Throughout her 30-year broadcasting career, Meyers has been on every major television network including: ESPN, NBC, ABC, Fox Sports and CBS. This summer’s Olympic assignment will be her eighth Olympic Games, in addition to NBA and WNBA games, Division I NCAA men’s and women’s basketball and NCAA championships in volleyball and softball. She also has dipped into tennis, baseball, wrestling and football.
In 2006 she received the United States Sports Academy’s Ronald Reagan Media Award, joining the ranks of broadcasting greats Howard Cosell, Bob Costas, Keith Jackson and Frank Deford.
Today, she is the vice president for the Phoenix Mercury and Phoenix Suns. Joining the Mercury franchise as president and general manager in 2007, Meyers was instrumental in the Mercury’s two WNBA championships. The first was in 2007 and the second coming in 2009 when it defeated the Indiana Fever in the WNBA Finals. She remains active with both franchises while offering consultation and doing community work.
“I didn’t know that I would be in this position today,” she said, “but I’ve always believed the good Lord had a plan for me and I’m just so blessed.”
Like the inspiration she received reading about “Babe” Didrikson back in the fourth grade she said, “I would love to tell people not only my story but about hope and fighting through adversity because we all have it. It is important to give back and to go out and talk to kids and see that light in their eyes and know that they have a dream.”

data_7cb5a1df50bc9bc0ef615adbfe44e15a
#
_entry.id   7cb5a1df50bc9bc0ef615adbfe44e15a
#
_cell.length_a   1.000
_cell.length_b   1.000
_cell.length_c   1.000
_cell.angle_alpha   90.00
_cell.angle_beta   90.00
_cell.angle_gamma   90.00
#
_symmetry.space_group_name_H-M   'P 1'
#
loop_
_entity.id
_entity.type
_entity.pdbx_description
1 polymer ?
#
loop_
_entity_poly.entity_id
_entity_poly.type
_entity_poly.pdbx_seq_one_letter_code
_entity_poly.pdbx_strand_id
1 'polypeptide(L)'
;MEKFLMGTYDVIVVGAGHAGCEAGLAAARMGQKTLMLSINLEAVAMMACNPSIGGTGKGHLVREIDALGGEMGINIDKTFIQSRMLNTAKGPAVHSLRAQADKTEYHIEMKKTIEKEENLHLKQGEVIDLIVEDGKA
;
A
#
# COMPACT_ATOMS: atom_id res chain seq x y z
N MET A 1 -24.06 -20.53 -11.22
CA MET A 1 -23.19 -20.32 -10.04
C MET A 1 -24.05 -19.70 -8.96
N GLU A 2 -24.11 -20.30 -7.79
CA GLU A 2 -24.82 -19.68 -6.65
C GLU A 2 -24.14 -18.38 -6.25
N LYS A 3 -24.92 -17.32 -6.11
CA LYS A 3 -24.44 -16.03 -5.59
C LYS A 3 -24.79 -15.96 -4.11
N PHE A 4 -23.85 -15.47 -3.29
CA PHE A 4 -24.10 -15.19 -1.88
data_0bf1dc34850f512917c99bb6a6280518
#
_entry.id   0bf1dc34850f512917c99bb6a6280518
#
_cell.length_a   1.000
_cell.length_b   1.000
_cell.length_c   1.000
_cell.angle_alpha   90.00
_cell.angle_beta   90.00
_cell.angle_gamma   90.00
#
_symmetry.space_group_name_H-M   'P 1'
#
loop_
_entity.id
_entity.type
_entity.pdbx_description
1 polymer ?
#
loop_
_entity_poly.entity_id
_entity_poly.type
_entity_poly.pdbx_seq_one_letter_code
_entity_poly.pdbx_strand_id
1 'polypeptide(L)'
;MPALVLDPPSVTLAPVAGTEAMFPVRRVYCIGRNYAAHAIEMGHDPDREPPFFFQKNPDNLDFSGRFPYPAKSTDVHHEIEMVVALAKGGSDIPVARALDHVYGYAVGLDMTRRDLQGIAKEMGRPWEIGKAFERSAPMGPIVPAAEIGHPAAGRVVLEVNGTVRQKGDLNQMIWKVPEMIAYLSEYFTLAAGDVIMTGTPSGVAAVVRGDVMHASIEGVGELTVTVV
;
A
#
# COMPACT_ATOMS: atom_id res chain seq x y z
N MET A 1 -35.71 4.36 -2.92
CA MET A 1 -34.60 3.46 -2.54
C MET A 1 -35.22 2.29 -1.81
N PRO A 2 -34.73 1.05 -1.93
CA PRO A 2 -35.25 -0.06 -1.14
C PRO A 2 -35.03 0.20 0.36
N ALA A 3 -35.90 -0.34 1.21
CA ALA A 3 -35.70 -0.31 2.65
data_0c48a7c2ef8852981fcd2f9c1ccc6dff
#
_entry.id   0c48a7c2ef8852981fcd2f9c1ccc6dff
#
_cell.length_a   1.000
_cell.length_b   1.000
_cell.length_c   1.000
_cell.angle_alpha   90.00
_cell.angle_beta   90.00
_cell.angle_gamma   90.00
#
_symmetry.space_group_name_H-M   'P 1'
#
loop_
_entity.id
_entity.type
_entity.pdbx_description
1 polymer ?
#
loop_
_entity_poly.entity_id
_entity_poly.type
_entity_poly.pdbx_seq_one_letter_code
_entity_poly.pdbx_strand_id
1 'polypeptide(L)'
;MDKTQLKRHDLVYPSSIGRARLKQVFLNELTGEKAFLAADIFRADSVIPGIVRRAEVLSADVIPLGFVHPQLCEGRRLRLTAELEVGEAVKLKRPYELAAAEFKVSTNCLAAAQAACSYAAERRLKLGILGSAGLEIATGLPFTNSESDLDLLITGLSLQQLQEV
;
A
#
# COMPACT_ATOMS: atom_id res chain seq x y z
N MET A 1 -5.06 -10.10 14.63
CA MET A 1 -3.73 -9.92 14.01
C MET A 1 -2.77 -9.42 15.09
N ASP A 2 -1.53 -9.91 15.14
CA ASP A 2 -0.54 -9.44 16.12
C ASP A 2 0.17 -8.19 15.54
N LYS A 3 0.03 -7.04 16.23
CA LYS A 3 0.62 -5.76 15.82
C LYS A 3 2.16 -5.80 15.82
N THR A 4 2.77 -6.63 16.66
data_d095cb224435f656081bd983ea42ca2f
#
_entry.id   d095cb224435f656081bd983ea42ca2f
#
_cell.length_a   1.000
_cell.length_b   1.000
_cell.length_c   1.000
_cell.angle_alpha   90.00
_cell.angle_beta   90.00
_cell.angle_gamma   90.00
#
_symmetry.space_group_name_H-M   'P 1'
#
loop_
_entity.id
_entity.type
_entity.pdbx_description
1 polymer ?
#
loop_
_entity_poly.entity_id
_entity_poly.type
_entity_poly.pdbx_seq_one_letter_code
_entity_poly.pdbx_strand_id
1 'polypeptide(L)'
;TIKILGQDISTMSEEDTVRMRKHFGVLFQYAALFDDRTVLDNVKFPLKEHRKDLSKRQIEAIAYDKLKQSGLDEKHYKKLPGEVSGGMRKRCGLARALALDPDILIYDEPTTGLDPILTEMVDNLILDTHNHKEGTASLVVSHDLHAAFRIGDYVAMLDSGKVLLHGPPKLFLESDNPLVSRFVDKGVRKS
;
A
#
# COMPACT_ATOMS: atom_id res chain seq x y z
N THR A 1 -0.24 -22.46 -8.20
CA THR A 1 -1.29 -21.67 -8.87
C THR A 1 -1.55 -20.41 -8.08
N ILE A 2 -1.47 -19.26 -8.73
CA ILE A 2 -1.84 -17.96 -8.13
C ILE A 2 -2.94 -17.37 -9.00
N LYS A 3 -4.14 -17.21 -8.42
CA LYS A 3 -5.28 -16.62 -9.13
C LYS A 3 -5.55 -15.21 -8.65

Ann Meyers had a dream that once seemed impossible, yet today she is an inspiration and, to many, even an idol. Honoring her as the Fever will do on June 21 conjures thoughts of the women that came before her. People like her sister Patty and even Fever head coach Lin Dunn, who fought to play basketball in college during the years before Title IX. How many great female athletes, doctors, educators, politicians, executives or even broadcasters may have been born before 1972 and did not have the chances that girls and women do now?
Ann Meyers boasts a resume and network of influence perhaps surreal by most standards. You have to wonder whether any of this would have been possible without Birch Bayh and Title IX.